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Original Research ARTICLE

Front. Plant Sci., 21 August 2018 | https://doi.org/10.3389/fpls.2018.01190

Iron and Zinc in the Embryo and Endosperm of Rice (Oryza sativa L.) Seeds in Contrasting 2′-Deoxymugineic Acid/Nicotianamine Scenarios

Pablo Díaz-Benito1†, Raviraj Banakar2†, Sara Rodríguez-Menéndez3, Teresa Capell2, Rosario Pereiro3, Paul Christou2,4, Javier Abadía1, Beatriz Fernández3 and Ana Álvarez-Fernández1*
  • 1Department of Plant Nutrition, Estación Experimental de Aula Dei, Consejo Superior de Investigaciones Científicas, Zaragoza, Spain
  • 2Departament de Producció Vegetal i Ciència Forestal, Universitat de Lleida-Agrotecnio Center, Lleida, Spain
  • 3Department of Physical and Analytical Chemistry, Faculty of Chemistry, University of Oviedo, Oviedo, Spain
  • 4ICREA, Catalan Institute for Research and Advanced Studies, Barcelona, Spain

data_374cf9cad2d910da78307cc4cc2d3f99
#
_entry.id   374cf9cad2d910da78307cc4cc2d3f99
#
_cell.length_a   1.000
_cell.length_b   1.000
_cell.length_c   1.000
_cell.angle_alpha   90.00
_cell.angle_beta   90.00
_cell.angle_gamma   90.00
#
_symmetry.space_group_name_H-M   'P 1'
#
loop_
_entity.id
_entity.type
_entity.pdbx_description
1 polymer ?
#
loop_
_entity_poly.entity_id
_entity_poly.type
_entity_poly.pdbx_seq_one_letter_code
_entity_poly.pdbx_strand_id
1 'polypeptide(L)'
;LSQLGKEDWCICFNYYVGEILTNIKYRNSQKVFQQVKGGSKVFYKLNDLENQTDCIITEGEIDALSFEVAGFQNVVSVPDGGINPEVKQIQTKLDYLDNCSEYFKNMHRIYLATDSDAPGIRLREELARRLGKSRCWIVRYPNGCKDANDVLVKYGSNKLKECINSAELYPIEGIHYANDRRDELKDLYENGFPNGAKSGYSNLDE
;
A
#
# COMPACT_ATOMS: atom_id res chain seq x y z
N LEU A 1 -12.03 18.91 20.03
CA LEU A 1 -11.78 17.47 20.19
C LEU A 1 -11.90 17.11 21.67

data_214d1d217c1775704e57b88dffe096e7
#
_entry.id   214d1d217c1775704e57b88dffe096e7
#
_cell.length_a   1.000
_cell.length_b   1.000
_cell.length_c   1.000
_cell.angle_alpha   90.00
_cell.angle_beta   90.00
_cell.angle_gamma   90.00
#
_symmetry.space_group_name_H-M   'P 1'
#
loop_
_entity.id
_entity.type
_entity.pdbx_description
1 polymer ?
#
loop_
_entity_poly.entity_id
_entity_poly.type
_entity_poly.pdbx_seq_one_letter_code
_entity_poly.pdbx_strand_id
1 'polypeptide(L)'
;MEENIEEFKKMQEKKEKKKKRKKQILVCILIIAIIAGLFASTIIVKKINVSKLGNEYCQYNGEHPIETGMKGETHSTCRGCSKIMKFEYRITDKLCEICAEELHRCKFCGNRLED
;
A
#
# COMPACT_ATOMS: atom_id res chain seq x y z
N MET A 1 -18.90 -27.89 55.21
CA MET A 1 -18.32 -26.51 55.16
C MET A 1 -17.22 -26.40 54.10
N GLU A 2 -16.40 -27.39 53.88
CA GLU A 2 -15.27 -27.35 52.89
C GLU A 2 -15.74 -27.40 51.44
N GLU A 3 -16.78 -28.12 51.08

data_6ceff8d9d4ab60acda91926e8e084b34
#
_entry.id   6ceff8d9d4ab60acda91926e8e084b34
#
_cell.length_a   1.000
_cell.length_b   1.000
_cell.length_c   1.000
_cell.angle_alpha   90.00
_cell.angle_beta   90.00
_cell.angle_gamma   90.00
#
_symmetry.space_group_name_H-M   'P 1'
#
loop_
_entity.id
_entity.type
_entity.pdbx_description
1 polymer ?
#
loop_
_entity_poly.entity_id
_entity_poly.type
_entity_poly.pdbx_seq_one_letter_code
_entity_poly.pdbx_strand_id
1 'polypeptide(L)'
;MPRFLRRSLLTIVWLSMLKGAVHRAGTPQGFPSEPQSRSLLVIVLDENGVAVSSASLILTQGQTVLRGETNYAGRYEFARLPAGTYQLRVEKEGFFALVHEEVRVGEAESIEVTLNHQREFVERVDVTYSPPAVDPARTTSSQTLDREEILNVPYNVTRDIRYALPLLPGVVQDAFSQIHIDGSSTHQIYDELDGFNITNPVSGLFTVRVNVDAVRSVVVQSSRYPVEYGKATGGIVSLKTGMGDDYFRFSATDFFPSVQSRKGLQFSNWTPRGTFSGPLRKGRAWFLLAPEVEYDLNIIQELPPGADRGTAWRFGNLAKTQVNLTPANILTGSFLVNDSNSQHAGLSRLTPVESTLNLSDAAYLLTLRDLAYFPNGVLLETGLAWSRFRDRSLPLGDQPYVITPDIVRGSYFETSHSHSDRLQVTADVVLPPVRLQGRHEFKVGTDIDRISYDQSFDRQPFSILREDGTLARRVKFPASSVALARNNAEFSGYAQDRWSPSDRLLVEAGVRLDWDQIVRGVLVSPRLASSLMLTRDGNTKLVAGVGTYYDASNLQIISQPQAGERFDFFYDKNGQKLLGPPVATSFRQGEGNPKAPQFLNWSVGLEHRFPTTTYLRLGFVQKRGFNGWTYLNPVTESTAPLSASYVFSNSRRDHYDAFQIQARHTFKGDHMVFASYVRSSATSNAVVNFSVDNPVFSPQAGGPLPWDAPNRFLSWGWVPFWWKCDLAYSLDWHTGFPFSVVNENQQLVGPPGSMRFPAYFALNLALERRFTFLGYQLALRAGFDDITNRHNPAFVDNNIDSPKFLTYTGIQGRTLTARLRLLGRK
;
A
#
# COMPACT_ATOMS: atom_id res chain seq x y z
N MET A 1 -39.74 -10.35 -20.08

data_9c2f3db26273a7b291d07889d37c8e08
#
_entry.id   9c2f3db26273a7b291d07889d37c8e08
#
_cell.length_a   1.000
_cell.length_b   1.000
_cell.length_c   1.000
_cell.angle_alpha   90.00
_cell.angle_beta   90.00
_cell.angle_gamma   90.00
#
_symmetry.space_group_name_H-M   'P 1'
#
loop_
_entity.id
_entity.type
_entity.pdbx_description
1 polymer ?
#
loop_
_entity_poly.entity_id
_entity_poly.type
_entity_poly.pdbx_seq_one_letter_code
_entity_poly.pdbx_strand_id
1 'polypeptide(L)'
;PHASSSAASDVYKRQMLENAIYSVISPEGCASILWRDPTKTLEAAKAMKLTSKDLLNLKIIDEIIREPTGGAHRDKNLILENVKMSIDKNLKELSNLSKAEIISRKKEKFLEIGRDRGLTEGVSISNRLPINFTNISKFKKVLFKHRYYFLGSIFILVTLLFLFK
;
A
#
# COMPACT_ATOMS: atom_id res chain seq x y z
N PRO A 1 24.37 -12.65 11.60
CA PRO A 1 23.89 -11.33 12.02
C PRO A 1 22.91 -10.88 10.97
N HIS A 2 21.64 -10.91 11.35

Iron and Zn deficiencies are worldwide nutritional disorders that can be alleviated by increasing the metal concentration of rice (Oryza sativa L.) grains via bio-fortification approaches. The overproduction of the metal chelator nicotianamine (NA) is among the most effective ones, but it is still unclear whether this is due to the enrichment in NA itself and/or the concomitant enrichment in the NA derivative 2′-deoxymugineic acid (DMA). The endosperm is the most commonly consumed portion of the rice grain and mediates the transfer of nutrients from vegetative tissues to the metal rich embryo. The impact of contrasting levels of DMA and NA on the metal distribution in the embryo and endosperm of rice seeds has been assessed using wild-type rice and six different transgenic lines overexpressing nicotianamine synthase (OsNAS1) and/or barley nicotianamine amino transferase (HvNAATb). These transgenic lines outlined three different DMA/NA scenarios: (i) in a first scenario, an enhanced NA level (via overexpression of OsNAS1) would not be fully depleted because of a limited capacity to use NA for DMA synthesis (lack of -or low- expression of HvNAATb), and results in consistent enrichments in NA, DMA, Fe and Zn in the endosperm and NA, DMA and Fe in the embryo; (ii) in a second scenario, an enhanced NA level (via overexpression of OsNAS1) would be depleted by an enhanced capacity to use NA for DMA synthesis (via expression of HvNAATb), and results in enrichments only for DMA and Fe, both in the endosperm and embryo, and (iii) in a third scenario, the lack of sufficient NA replenishment would limit DMA synthesis, in spite of the enhanced capacity to use NA for this purpose (via expression of HvNAATb), and results in decreases in NA, variable changes in DMA and moderate decreases in Fe in the embryo and endosperm. Also, quantitative LA-ICP-MS metal map images of the embryo structures show that the first and second scenarios altered local distributions of Fe, and to a lesser extent of Zn. The roles of DMA/NA levels in the transport of Fe and Zn within the embryo are thoroughly discussed.